We have been preparing for the exhibition since September doing different activities, thinking routines and cooperative games that help students to complete their most important journey of the Primary Years.
Now, as we are back from the Christmas holidays things have started to be a bit hectic. Our Exhibition is in full gear. Weekly diary follows. As I asked my students to keep track what was happening, I thought it would be a good idea if I wrote about it, too.
Previous years, we used KidBlog so students could write about their thoughts, feelings and progress there and their peers could leave comments, suggestions and questions about the others work. It worked wonderfully. Unfortunately, this year a lot of things changed so it’s a bit more complicated to give peer feedback. Anyway, we kept the idea of the Exhibition diary. Although, it’s on paper at the moment and not so interactive but it is still ok to record the progress.
There comes a short summary you our first week:
Although, before the holidays kids decided who they want to work with and what their topic was going to be, they came back to school and some have changed their mind either about the theme they want to inquire on or the group of kids they share the same interest and intend to work with. So we shuffled a bit, rethought the groups and some changes were made to start our work calm and happy. I don’t say it wasn’t a little hassle here or there but finally it is all set and everyone is ready to go, happy!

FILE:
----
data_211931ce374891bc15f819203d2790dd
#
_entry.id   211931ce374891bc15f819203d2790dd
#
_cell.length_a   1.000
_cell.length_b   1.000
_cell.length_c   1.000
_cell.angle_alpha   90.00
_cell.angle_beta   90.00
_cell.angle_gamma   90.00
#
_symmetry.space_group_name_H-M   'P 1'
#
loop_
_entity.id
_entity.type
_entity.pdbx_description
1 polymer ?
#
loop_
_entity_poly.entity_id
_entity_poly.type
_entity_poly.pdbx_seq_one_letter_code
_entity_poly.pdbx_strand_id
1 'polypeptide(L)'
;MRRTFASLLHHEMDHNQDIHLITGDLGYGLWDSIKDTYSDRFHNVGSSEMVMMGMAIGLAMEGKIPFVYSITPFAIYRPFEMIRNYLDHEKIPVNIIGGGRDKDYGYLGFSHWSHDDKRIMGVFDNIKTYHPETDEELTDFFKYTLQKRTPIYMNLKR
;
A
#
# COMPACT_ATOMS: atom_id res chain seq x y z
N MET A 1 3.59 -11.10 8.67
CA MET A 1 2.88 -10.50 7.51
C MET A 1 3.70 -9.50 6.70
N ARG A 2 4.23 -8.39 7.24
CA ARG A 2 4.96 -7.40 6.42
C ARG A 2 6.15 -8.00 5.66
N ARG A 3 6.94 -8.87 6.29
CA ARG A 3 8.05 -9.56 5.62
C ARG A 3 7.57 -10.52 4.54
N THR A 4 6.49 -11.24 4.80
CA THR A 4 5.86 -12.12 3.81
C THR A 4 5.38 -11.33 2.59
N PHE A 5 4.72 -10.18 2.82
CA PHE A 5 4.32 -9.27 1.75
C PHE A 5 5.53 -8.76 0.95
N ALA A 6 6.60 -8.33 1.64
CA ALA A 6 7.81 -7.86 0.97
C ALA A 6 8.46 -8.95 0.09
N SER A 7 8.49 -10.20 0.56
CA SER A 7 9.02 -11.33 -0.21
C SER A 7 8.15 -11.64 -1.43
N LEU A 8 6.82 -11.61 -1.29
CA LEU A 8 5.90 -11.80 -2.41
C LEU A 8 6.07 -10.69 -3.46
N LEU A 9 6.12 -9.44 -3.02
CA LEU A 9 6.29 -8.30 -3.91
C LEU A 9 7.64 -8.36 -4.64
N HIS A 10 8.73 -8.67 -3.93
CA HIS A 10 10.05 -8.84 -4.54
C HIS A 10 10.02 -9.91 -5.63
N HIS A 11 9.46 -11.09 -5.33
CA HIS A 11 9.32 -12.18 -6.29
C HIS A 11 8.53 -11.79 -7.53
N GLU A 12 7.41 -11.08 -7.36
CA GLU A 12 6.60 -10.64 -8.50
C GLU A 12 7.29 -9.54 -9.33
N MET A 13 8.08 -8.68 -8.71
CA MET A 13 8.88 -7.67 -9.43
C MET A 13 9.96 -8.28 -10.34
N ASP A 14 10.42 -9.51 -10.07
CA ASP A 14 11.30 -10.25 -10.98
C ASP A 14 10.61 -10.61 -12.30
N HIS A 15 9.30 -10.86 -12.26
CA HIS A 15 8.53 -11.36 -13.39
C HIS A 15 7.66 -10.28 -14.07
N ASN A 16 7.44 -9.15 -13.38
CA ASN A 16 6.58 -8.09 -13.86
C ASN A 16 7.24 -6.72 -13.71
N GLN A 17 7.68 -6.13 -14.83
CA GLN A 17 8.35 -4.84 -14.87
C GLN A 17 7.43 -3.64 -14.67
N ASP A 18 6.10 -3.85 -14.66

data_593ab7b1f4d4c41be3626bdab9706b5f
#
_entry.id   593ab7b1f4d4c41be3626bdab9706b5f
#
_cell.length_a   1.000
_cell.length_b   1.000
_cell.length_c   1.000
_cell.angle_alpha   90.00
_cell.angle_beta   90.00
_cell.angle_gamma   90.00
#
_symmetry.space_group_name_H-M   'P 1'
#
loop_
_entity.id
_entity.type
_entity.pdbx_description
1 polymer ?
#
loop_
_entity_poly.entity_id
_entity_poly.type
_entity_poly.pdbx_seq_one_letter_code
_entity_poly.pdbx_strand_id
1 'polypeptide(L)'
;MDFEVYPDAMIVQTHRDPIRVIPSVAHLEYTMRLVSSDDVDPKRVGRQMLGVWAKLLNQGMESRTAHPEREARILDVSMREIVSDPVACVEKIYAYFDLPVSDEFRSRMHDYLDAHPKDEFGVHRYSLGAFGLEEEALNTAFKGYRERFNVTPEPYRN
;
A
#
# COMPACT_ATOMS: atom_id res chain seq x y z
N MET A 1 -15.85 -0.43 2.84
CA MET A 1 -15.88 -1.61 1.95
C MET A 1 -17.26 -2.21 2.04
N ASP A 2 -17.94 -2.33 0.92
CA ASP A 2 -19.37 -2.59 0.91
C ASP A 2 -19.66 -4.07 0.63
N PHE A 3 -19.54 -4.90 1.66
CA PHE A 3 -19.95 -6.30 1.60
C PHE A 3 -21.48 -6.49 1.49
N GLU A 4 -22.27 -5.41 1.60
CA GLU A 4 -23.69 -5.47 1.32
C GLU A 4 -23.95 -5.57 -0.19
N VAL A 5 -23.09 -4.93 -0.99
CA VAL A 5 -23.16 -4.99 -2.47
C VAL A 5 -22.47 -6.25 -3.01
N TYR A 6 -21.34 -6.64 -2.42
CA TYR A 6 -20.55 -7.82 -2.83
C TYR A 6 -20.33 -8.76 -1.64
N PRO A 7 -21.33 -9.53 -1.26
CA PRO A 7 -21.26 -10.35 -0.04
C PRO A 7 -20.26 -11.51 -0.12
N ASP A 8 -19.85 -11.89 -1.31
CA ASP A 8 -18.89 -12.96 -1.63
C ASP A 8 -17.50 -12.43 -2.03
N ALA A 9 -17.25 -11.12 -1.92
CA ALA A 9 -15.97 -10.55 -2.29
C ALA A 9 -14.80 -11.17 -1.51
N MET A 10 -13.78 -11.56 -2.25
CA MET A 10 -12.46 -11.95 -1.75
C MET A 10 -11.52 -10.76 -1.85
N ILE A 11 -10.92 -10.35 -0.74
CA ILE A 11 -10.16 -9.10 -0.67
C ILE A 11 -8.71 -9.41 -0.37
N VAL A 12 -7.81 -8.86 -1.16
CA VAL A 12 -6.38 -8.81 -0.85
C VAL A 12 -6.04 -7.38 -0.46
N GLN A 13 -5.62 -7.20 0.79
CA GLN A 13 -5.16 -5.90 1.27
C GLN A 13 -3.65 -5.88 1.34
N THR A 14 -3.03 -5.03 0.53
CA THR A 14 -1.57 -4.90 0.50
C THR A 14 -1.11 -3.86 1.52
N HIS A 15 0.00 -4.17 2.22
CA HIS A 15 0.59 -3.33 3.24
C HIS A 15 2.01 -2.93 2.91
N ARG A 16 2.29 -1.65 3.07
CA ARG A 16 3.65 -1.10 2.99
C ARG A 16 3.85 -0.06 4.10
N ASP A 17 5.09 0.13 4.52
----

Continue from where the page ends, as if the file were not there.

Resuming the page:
As each group has different topics, obviously they couldn’t have the same Central Idea. The first challenge of the year was for them to create their own, unique central idea and that was when they realised, it was not an easy task to do.
Before they started, we read through the transdisciplinary theme and the descriptor. Our transdisciplinary theme is HOW THE WORLD WORKS.
This year, unfortunately kids were not given the chance to choose their theme (it’s a different story for another day) but finally it turned out fine and we all think it is a really interesting one to do the exhibition about and to make a difference. The descriptor says:
An inquiry into the natural world and its laws; the interaction between the natural world (physical and biological) and human societies; how humans use their understanding of scientific principles; the impact of scientific and technological advances on society and on the environment.
We had a class discussion about different parts of the descriptor to see how to start creating the central idea and which part of the descriptor is connected with each topic students would be interested in.
As students broke the descriptor into little pieces, each group discovered and decided which part of it corresponding their topic. Some of them were interested in the interaction between the natural world and human societies, others on the impact of scientific and technological advances on society or the environment.
So they had a clear understanding on the parts of the descriptor they could decide upon their central idea whatever they are really interested in.